Since 2003, PLOS has published nearly 300,000 research articles, contributing a tremendous body of knowledge to the scientific corpus. However, our roles in scientific communications do not end at the time of publication. PLOS, like many other scholarly publishers, has a Publication Ethics team dedicated to addressing ethics and integrity concerns raised about PLOS content, many of which arise after publication.
There can be little doubt that PLOS One has been a powerhouse in academic publishing but it also can seem beset with publication ethics and research misconduct problems. This deep dive into what’s going on behind the scenes at the publisher is interesting and well worth a read. We have included links to quite a few related items.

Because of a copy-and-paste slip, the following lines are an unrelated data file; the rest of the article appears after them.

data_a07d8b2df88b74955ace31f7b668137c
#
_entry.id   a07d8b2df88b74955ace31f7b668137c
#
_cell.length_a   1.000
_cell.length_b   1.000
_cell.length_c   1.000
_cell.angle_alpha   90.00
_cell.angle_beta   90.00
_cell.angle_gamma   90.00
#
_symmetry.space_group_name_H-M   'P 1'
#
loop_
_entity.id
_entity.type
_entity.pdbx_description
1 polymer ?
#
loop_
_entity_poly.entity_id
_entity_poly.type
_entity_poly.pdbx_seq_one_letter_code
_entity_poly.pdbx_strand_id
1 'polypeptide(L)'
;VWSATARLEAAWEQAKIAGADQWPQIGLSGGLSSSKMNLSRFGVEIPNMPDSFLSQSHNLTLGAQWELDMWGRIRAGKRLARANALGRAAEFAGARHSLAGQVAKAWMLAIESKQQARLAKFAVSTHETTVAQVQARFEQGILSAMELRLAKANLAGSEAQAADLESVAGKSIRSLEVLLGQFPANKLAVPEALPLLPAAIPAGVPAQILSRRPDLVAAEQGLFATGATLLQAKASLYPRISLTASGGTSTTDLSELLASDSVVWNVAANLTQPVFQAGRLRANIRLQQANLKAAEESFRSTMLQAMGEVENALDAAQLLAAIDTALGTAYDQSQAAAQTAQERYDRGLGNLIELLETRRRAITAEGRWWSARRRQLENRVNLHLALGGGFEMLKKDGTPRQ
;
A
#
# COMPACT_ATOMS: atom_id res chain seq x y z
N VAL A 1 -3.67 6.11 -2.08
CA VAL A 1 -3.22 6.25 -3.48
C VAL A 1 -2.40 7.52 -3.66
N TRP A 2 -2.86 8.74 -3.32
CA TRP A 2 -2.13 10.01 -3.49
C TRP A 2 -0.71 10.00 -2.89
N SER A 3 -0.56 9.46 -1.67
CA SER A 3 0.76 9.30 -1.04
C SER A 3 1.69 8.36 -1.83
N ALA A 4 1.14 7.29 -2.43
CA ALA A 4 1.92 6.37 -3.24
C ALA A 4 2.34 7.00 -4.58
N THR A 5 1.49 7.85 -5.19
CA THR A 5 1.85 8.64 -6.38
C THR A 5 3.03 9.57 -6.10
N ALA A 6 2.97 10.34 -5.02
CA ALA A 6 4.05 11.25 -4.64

Why are these issues not identified before publication
All PLOS research articles are peer-reviewed, but peer review has its limitations. A manuscript is typically evaluated by 2-4 people during pre-publication peer review, whereas after publication it is available to a much broader audience, including collaborators, other researchers, those exploring ethics and integrity in the research literature, and even the press and general public. As open access publications, PLOS articles are freely available for all to read, and each reader views the work through their unique perspective. With many more eyes on the content post-publication, it is perhaps unsurprising that issues may come to light after having slipped unnoticed through peer review.